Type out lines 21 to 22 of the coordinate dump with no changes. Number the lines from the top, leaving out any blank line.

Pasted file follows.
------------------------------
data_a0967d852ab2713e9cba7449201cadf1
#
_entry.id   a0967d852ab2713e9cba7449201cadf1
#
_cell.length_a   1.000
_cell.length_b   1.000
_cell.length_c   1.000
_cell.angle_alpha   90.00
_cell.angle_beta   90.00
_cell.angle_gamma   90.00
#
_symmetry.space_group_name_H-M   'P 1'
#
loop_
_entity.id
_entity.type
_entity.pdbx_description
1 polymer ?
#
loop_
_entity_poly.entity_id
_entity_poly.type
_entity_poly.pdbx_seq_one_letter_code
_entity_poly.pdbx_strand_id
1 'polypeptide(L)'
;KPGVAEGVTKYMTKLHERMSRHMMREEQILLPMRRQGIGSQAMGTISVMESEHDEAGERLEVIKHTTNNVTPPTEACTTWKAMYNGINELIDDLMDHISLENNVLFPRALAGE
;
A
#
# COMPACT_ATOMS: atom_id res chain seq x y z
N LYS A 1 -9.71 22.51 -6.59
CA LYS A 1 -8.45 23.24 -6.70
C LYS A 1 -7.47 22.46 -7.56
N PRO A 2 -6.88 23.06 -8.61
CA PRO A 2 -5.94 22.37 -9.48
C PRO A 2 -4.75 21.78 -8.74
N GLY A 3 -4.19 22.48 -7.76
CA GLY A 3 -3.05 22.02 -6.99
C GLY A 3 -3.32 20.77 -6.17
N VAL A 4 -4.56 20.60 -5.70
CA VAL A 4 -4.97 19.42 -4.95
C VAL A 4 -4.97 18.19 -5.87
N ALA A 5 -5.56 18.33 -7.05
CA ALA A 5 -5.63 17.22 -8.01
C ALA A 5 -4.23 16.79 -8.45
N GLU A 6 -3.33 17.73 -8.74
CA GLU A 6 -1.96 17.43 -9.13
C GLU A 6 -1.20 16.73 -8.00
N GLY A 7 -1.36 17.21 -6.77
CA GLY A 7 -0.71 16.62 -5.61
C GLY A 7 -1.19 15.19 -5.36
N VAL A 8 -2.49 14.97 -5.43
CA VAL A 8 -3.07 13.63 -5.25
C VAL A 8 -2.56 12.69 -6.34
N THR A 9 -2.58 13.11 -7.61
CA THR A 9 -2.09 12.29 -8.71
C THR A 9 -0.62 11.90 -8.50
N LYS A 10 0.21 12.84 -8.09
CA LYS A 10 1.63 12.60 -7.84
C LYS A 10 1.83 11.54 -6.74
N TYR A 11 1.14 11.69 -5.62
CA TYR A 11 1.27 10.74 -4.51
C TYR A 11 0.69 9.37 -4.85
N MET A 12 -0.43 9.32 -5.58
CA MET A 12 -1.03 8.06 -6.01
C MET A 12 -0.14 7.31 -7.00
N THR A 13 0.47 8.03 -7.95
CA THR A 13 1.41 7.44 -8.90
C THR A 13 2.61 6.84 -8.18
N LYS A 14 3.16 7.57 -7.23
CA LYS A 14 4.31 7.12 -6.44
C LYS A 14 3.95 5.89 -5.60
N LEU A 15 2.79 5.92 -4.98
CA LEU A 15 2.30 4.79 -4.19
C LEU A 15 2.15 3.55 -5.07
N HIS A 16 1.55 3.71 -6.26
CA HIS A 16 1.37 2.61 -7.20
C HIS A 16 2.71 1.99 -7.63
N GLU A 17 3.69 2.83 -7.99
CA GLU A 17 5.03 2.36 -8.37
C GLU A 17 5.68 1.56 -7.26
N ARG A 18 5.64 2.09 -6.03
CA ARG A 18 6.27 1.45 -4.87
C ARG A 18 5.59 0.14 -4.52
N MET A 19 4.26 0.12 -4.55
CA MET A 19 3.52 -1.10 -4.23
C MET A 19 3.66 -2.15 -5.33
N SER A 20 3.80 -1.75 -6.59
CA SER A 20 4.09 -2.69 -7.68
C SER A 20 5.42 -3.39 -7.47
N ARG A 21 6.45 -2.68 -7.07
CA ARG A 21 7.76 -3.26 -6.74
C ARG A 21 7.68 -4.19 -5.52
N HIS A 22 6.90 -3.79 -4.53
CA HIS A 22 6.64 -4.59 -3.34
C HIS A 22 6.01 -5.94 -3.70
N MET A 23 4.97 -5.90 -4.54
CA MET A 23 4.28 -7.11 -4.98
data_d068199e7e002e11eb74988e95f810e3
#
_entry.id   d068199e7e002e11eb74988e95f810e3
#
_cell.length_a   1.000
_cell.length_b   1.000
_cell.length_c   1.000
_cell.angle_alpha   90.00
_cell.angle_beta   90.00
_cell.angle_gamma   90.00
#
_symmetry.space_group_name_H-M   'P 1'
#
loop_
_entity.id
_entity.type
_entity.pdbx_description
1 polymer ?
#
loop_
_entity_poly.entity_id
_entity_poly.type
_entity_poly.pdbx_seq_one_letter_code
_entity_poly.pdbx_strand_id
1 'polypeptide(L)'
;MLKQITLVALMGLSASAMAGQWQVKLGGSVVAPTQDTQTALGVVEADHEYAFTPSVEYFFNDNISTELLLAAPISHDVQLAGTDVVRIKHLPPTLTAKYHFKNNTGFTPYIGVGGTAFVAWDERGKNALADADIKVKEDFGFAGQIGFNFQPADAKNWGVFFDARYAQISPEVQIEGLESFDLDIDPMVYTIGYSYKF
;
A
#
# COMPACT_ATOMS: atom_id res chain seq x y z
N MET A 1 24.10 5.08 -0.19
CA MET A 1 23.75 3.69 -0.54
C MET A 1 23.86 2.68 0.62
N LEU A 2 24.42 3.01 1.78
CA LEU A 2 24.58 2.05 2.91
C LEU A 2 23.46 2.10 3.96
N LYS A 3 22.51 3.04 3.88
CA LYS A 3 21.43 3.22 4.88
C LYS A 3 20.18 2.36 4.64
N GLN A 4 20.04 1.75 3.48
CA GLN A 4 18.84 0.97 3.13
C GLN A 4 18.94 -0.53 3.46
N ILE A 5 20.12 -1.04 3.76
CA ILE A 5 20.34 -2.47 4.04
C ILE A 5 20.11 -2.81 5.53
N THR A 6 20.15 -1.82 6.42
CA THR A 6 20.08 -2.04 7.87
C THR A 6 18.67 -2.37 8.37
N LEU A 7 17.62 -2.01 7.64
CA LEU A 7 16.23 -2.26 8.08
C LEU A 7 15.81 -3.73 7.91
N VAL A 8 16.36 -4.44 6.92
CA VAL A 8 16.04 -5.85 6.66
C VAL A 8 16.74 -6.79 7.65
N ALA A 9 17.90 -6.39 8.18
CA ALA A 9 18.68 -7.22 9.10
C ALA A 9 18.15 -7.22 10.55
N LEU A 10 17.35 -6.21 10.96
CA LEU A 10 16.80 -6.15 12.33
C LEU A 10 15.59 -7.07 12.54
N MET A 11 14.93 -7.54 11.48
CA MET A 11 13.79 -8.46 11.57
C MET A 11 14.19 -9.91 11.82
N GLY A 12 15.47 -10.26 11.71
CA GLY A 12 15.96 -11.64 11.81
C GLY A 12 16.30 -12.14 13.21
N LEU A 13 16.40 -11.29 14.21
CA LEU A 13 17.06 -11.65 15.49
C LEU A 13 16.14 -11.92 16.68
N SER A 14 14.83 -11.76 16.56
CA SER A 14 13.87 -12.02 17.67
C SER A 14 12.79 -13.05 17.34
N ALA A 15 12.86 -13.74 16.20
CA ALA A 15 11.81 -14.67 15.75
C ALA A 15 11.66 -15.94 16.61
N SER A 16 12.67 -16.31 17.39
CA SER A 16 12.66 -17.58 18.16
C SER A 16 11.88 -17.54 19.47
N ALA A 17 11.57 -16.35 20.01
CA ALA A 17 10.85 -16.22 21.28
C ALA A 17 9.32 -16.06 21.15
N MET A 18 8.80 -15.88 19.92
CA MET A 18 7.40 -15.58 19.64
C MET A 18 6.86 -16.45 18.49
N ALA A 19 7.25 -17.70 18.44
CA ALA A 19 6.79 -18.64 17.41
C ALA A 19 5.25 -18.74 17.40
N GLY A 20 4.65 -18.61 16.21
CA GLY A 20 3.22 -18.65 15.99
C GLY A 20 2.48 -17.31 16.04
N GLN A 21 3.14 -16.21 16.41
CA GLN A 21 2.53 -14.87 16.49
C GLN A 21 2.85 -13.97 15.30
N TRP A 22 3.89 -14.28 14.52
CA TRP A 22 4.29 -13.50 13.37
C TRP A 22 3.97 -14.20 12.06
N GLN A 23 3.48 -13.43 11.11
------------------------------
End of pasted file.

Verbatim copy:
_entity_poly.entity_id
_entity_poly.type